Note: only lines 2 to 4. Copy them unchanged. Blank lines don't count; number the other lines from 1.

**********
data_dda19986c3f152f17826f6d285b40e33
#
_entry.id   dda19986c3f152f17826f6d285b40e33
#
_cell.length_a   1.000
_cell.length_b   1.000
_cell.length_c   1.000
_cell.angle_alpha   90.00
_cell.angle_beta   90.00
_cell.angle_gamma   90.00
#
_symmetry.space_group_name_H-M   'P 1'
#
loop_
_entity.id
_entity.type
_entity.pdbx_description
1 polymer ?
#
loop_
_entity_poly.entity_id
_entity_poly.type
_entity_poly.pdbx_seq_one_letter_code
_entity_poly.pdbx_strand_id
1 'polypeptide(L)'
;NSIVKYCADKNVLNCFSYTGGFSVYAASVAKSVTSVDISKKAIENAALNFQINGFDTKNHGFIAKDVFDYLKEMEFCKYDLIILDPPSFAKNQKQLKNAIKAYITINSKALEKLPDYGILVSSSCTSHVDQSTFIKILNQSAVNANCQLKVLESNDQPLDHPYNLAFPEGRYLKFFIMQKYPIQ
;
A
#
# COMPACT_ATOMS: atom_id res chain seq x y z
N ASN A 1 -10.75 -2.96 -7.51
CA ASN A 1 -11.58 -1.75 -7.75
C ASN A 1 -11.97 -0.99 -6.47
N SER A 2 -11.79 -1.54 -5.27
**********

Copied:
#
_entry.id   dda19986c3f152f17826f6d285b40e33
#